Two things on the table this week
Apple just killed QuickTime, and you should, too
Facebook Messenger isn’t just for smartphones anymore
Get rid of QuickTime pronto
Apple dropped support of QuickTime for Windows, which means they won’t be issuing any security updates for it. Last week a security firm discovered two dangerous flaws which could leave Windows computers with QuickTime vulnerable to malicious attacks.
US-CERT (the United States Computer Emergency Readiness Team) advises uninstalling QuickTime from Windows machines.
Macs are not affected, as Apple continues to support the product on OS X, at least for the time being.
It used to be you needed QuickTime when running iTunes on a Windows computer, but iTunes will run fine without QuickTime. If, for some reason, you have a video file that wants to play in QuickTime, try VLC Player for Windows instead. It will play just about anything, including most QuickTime files.
Uninstall QuickTime as you would any other Windows program, and decline all future offers of it when installing iTunes. You don’t need it.
Facebook Messenger gets an extreme makeover
Do you facebook? If you do, you’re familiar with the Facebook Chat feature. When you chat with someone, a little window opens up containing your conversation. On a smartphone, that chat feature is a completely separate app called Facebook Messenger. Messenger has some interesting things going on.
The normal blue and white theme is so . . . normal. In the Messenger app, you can change any conversation to any of fourteen other colours, and white.
I do this when I have a couple of conversations going on. It makes it a little harder to reply to the wrong person.
You can also change the nickname of the person you’re chatting with. Do you really need to see everyone’s full name? Can you get by with just Fred or Dad?
You can also choose a default emoji for any conversation, so instead of accidentally sending that annoying Thumbs Up icon you can accidentally send something more interesting like lipstick or a rocket ship. Here’s a guide to emoji.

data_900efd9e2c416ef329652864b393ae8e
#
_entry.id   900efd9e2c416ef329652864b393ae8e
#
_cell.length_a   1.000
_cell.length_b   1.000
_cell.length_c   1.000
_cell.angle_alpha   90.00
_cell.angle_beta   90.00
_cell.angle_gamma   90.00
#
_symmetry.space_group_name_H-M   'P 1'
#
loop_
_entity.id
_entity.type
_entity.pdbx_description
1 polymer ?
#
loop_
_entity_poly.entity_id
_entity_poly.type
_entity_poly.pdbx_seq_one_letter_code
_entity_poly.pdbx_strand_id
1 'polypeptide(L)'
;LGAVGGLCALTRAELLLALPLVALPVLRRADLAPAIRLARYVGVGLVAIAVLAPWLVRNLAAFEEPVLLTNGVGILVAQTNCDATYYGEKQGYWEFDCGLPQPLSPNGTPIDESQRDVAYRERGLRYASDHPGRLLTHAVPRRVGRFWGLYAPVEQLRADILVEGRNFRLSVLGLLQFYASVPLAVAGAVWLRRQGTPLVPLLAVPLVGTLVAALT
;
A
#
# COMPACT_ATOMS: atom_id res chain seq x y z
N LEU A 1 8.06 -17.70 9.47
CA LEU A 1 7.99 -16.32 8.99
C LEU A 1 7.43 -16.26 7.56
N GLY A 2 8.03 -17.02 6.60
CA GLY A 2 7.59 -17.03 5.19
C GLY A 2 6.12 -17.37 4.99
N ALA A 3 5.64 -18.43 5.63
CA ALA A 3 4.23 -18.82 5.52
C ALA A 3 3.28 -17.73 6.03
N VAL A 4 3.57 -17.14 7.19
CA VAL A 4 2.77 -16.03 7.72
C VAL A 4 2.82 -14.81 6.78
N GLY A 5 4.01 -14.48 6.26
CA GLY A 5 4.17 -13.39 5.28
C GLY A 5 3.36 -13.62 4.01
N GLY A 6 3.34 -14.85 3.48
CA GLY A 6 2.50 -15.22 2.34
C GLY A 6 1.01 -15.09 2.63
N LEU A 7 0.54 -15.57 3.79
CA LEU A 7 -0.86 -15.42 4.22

You can use Messenger to voice or video chat with your friends who use Messenger. Be a little cautious with that, or you’ll eat right through your phone’s data plan. There are more tricks, most of which are detailed here.
By the way, in Facebook Chat you don’t have to chat in a tiny window. If you click on the gear icon at the top right and then on See full conversation, you’ll have that conversation in a page to itself.
As far as I can tell there’s no way to change the colours or nicknames from within Facebook Chat. However, you can point your browser here to enjoy the web version of Messenger, a full-sized version of exactly what you can see and do on a smartphone.
Thank you to everyone who has already sponsored me in The Great Cycle Challenge. We’re raising money to help kids with cancer. The rides start in June, so there’s still time if you’d like to help. My page is here.
Questions or comments, email [email protected]
Reminders, recalls, rides:
Google Calendar for the web now includes Reminders.
Toshiba recalls 91,000 laptop batteries because of a potential fire hazard.
Google Calendar Reminders
I’m a big fan of Google Calendar. I use it all day every day to get me where I’m supposed to be when I’m supposed to be there. Whether I add an Event to Google Calendar from the web or from the app on my Android phone, it shows up immediately both places.
Recently, Google’s Calendar app for the phone added Reminders. This is a useful feature! Reminders differ from Events in that they hang around until you tell Calendar you’re done (or at least to stop reminding you).
In contrast, an Event is over when it’s over. If you’ve used an Event to remind you to return that library book and you don’t get around to it, you have to deal with that Event all over again. Reminders stay at the top of your “day” and move from day to day until you dismiss them (I think that’s what they mean by “Reminders”).
The app on my phone lets me add Reminders with my voice.
And I can make a Reminder out of a Gmail message.
I rely heavily on this system, and was delighted when Google added this feature to Google Calendar on the web last week. Click on your Calendar as you normally would to add an Event, and notice that you now can choose between Event and Reminder.